Could California become the first state in the nation to do away with welfare?
That doomsday scenario is on the table as lawmakers wrestle with a staggering $24.3 billion budget deficit.
County welfare directors are "in shock" at the very idea of getting rid of CalWORKs, which has been widely viewed as one of the most successful social programs in the state's history, said Bruce Wagstaff, director of the Department of Human Assistance in Sacramento.
"It's difficult to come up with the right adjective to react to this," Wagstaff said. "It would be devastating to the people we serve."
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H.D. Palmer, a spokesman for the state Department of Finance, said California is in an unprecedented fiscal situation that has made all programs, from education to human services, vulnerable to deep and painful reductions.
"I don't wish for a moment to minimize the profound impact" that eliminating CalWORKs would have, Palmer said. "But the easy decisions are way past being in the rearview mirror for us. We face the specter of California not having cash on hand to pay its bills in July."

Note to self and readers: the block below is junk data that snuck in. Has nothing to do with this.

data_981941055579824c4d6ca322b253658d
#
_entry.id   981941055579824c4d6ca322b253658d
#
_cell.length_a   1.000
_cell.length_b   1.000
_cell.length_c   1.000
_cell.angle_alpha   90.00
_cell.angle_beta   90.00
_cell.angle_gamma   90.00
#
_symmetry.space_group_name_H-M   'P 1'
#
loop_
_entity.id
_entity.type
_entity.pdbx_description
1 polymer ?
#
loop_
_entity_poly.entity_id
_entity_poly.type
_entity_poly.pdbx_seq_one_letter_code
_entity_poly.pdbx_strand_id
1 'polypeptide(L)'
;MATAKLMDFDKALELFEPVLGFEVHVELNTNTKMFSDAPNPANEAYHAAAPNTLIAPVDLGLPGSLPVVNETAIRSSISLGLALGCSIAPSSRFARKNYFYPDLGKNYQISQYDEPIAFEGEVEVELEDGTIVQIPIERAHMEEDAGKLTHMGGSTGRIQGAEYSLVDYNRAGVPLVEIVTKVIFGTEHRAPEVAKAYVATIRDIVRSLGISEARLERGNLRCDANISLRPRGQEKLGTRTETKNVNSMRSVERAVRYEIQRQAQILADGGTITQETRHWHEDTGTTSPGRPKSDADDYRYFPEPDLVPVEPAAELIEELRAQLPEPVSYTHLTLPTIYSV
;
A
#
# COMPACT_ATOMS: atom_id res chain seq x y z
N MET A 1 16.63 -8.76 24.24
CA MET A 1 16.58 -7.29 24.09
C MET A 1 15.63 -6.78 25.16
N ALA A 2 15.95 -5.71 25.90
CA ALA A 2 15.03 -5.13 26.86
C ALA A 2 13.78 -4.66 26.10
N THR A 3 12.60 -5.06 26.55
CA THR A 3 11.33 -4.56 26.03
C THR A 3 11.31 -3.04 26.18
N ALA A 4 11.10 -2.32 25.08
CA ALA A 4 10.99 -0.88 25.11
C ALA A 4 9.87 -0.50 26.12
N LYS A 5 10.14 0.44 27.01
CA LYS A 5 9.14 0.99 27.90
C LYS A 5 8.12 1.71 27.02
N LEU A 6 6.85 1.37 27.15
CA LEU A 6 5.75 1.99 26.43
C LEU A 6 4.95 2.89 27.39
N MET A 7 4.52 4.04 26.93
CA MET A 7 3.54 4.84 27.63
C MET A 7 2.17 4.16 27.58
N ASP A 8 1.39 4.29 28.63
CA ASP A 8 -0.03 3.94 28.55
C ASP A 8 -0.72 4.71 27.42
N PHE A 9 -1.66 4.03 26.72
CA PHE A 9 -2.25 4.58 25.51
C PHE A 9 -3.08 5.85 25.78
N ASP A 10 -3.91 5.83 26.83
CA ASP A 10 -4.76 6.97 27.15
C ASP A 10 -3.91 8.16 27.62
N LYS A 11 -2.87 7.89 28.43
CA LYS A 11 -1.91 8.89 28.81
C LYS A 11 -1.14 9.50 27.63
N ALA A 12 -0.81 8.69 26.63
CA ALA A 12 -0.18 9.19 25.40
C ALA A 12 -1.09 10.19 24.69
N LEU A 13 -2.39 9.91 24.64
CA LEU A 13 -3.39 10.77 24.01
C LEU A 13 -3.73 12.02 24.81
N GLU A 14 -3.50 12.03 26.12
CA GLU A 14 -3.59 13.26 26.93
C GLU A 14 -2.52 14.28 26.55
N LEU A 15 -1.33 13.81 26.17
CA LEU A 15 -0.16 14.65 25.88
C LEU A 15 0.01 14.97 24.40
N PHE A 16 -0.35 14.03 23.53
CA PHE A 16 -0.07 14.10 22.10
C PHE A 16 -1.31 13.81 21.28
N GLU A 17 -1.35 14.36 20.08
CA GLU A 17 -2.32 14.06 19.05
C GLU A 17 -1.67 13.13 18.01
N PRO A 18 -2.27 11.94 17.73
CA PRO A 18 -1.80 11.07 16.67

Wagstaff and other administrators are betting that the state will rescue the "welfare to work" program. But they are bracing for cuts that would slash benefits to the lowest levels since the late 1990s, when CalWORKs began as part of the federal government's bold reform of the welfare system.
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